all that women want
to Identify and Make the Most of Your Business's Special
by Heather Reimer
How much thought have you given to what's unique about your ebusiness... its competitive edge? Many new web entrepreneurs are in such a hurry to get their site up and running, they breeze past this extremely important question.
Your unique selling proposition (USP) is what sets you apart from your competitors and answers your prospect's most pressing question: "Why should I buy from you and not them?"
Ideally, establishing a USP should happen in the planning stages of any new enterprise. But it's never too late to do your homework.
Why bother, you ask?
In a word, competitiveness. Ability to compete and thrive. There was a time when you could open a bakery or a shoe store and as long as it was the only one in town, you'd do okay. You didn't need an edge; you had a monopoly.
But for those of us operating in a slightly more competitive environment, our uniqueness becomes staggeringly important.
In my work as a website content writer, I spend a great deal of time getting to know my clients and finding out what makes their businesses tick. I ask a lot of questions but none causes more grief than this one:
"What can your product/service offer that your competitors' can't? In other words, what is the unique advantage that sets your company apart?"
Some ignore the question completely. A shocking number reply that they don't have a competitive edge, they're just the same as everyone else!
And most respond with "customer service that's second-to-none", "the lowest prices", etc.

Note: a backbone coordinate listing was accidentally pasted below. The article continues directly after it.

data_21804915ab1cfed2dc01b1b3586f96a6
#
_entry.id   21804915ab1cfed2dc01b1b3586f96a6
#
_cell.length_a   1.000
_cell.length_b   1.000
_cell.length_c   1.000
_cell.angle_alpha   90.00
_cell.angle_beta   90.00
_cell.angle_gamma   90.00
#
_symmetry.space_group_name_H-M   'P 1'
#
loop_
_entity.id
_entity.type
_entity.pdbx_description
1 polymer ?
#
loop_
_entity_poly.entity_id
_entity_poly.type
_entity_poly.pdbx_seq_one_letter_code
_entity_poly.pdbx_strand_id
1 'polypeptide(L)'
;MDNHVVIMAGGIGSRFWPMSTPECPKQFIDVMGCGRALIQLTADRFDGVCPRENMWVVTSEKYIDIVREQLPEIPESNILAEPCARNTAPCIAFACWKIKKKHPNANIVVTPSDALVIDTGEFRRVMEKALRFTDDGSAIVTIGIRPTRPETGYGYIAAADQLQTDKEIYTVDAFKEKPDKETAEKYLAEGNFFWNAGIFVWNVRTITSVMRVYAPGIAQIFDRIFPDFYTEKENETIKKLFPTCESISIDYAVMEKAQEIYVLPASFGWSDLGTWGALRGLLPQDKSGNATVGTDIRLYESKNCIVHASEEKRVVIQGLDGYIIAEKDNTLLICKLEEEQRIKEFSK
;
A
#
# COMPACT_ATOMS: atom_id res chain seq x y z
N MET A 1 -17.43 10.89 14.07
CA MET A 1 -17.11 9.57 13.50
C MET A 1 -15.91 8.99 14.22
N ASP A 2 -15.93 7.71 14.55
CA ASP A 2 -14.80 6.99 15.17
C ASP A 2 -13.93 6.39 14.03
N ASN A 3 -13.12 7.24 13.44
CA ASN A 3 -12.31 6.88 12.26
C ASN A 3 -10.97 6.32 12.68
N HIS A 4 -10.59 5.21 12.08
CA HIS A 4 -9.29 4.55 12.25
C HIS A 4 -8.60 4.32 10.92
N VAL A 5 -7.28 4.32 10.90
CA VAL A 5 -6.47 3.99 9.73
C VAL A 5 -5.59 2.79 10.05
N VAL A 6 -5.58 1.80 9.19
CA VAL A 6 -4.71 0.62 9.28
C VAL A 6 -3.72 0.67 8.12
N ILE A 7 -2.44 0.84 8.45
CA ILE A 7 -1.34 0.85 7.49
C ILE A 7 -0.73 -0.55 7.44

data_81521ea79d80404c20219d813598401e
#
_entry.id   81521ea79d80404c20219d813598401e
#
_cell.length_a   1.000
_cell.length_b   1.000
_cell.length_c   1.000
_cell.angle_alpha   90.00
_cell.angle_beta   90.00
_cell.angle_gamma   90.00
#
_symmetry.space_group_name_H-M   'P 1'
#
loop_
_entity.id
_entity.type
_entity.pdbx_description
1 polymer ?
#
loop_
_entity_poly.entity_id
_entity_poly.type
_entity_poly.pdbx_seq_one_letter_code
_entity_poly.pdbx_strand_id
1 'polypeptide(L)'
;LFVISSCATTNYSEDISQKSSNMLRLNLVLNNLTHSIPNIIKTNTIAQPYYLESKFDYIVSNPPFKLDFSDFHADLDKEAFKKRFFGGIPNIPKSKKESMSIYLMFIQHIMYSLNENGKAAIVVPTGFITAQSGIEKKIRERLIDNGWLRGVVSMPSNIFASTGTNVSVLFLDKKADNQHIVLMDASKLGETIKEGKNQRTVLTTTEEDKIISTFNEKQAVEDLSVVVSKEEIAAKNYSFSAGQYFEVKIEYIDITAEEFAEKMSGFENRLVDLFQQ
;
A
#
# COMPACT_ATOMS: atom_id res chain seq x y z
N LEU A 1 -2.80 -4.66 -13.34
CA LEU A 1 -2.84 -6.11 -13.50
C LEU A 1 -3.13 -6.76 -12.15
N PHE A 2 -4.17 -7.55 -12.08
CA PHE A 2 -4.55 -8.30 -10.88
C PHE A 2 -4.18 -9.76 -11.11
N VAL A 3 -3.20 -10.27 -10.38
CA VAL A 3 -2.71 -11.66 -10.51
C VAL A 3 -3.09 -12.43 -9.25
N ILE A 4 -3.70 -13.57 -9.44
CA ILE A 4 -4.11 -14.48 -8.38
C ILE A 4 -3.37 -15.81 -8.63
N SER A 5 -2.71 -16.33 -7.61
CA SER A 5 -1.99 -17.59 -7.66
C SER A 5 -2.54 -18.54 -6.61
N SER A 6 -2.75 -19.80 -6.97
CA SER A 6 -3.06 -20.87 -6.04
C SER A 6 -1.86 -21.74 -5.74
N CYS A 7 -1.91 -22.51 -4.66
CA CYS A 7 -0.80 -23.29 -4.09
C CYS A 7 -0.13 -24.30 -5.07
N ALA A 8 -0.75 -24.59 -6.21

Cliché slogans don't make you unique, they make you the same... and that's exactly what we want to avoid!
So I'm going to ask you to do something you may find difficult and uncomfortable. I'm going to ask you to take a step back from your business and observe it from a customer's perspective.
ask yourself, "Why should I do business with this company?
Here's an example of a great USP in action. A personal coach I know wrote an ebook on how to succeed in life and business. There must be a squillion ebooks on similar topics out there, but she made hers unique and competitive by packaging it with three months of free consulting advice by email -- a terrific value.
By doing so, she sweetened her deal and differentiated herself from all the other self-help book sellers.
Creating a product of outstanding value is a great way to create uniqueness. (By the way, it's okay to have several USPs because your business may have more than one competitive advantage.)
So... if you still think your company isn't unique in any way, it's time to create a brand new USP by asking yourself:
can I help my customers in unique, value-laden ways?
Go ahead... get a pen and write down your answers. But just remember, if your USP contains words like better, faster, cheaper, easier, or any other comparative statement, be prepared to back it up with facts like performance statistics, price comparison charts, testimonials, or whatever proof you have.
Bold statements without proof are puffery and there's already way too much of that floating around!
Now you need to find out what your competition is doing. It might take some time to identify your competitors and evaluate their USPs, but it's worth the effort because it will reveal their weaknesses, which you can then adopt as your strength, your something special.
Finally, now that you've nailed down your special something, it's time to start splashing it around:
it in your promotional copy.
all, keep your business's uniqueness at the top of your mind.
Heather Reimer © 2004 www.thewritecontent.com
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